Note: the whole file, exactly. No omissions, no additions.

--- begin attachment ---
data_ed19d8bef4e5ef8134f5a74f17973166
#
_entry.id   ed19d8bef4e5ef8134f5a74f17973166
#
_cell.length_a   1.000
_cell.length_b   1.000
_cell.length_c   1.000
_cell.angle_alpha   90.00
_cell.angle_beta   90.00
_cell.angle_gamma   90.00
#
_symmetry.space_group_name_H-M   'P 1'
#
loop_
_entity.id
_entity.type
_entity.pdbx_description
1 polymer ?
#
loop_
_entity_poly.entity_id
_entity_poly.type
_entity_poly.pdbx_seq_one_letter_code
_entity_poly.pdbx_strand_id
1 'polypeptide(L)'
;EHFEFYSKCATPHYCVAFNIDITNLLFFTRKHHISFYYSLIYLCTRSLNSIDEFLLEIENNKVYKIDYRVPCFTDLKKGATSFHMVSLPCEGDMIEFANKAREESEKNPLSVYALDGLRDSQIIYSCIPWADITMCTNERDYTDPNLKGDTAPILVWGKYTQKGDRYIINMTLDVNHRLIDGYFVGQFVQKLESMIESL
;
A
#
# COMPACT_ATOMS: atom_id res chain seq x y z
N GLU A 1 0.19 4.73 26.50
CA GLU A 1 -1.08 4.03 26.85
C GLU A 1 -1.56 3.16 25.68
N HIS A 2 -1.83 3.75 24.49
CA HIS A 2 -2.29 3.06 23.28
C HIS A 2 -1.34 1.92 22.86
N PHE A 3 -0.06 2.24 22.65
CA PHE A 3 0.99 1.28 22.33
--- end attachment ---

data_ed19d8bef4e5ef8134f5a74f17973166
#
_entry.id   ed19d8bef4e5ef8134f5a74f17973166
#
_cell.length_a   1.000
_cell.length_b   1.000
_cell.length_c   1.000
_cell.angle_alpha   90.00
_cell.angle_beta   90.00
_cell.angle_gamma   90.00
#
_symmetry.space_group_name_H-M   'P 1'
#
loop_
_entity.id
_entity.type
_entity.pdbx_description
1 polymer ?
#
loop_
_entity_poly.entity_id
_entity_poly.type
_entity_poly.pdbx_seq_one_letter_code
_entity_poly.pdbx_strand_id
1 'polypeptide(L)'
;EHFEFYSKCATPHYCVAFNIDITNLLFFTRKHHISFYYSLIYLCTRSLNSIDEFLLEIENNKVYKIDYRVPCFTDLKKGATSFHMVSLPCEGDMIEFANKAREESEKNPLSVYALDGLRDSQIIYSCIPWADITMCTNERDYTDPNLKGDTAPILVWGKYTQKGDRYIINMTLDVNHRLIDGYFVGQFVQKLESMIESL
;
A
#
# COMPACT_ATOMS: atom_id res chain seq x y z
N GLU A 1 0.19 4.73 26.50
CA GLU A 1 -1.08 4.03 26.85
C GLU A 1 -1.56 3.16 25.68
N HIS A 2 -1.83 3.75 24.49
CA HIS A 2 -2.29 3.06 23.28
C HIS A 2 -1.34 1.92 22.86
N PHE A 3 -0.06 2.24 22.65
CA PHE A 3 0.99 1.28 22.33